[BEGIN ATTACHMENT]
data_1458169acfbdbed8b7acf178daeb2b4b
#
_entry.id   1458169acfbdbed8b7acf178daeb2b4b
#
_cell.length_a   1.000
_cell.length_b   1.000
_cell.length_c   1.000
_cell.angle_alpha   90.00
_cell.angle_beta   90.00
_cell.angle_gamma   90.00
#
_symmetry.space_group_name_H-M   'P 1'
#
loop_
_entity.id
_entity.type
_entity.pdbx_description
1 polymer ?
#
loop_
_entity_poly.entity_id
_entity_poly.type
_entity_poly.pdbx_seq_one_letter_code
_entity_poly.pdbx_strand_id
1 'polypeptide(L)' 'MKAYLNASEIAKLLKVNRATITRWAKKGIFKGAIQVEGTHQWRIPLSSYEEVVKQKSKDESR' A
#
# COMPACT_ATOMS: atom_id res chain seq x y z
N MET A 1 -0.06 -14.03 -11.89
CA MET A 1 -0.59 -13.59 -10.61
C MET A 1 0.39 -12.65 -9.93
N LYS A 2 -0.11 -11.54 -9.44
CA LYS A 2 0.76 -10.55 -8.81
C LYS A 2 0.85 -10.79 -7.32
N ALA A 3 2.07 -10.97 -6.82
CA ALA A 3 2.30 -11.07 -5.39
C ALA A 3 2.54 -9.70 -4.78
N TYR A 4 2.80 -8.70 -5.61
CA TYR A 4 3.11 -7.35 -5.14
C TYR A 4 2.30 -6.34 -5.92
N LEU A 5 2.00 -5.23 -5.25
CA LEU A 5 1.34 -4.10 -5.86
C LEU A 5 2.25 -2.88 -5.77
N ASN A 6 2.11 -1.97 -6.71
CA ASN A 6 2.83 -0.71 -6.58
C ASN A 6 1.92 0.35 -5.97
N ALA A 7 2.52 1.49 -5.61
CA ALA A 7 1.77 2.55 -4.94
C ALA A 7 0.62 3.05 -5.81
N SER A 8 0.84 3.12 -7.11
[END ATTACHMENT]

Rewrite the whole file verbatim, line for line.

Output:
data_1458169acfbdbed8b7acf178daeb2b4b
#
_entry.id   1458169acfbdbed8b7acf178daeb2b4b
#
_cell.length_a   1.000
_cell.length_b   1.000
_cell.length_c   1.000
_cell.angle_alpha   90.00
_cell.angle_beta   90.00
_cell.angle_gamma   90.00
#
_symmetry.space_group_name_H-M   'P 1'
#
loop_
_entity.id
_entity.type
_entity.pdbx_description
1 polymer ?
#
loop_
_entity_poly.entity_id
_entity_poly.type
_entity_poly.pdbx_seq_one_letter_code
_entity_poly.pdbx_strand_id
1 'polypeptide(L)' 'MKAYLNASEIAKLLKVNRATITRWAKKGIFKGAIQVEGTHQWRIPLSSYEEVVKQKSKDESR' A
#
# COMPACT_ATOMS: atom_id res chain seq x y z
N MET A 1 -0.06 -14.03 -11.89
CA MET A 1 -0.59 -13.59 -10.61
C MET A 1 0.39 -12.65 -9.93
N LYS A 2 -0.11 -11.54 -9.44
CA LYS A 2 0.76 -10.55 -8.81
C LYS A 2 0.85 -10.79 -7.32
N ALA A 3 2.07 -10.97 -6.82
CA ALA A 3 2.30 -11.07 -5.39
C ALA A 3 2.54 -9.70 -4.78
N TYR A 4 2.80 -8.70 -5.61
CA TYR A 4 3.11 -7.35 -5.14
C TYR A 4 2.30 -6.34 -5.92
N LEU A 5 2.00 -5.23 -5.25
CA LEU A 5 1.34 -4.10 -5.86
C LEU A 5 2.25 -2.88 -5.77
N ASN A 6 2.11 -1.97 -6.71
CA ASN A 6 2.83 -0.71 -6.58
C ASN A 6 1.92 0.35 -5.97
N ALA A 7 2.52 1.49 -5.61
CA ALA A 7 1.77 2.55 -4.94
C ALA A 7 0.62 3.05 -5.81
N SER A 8 0.84 3.12 -7.11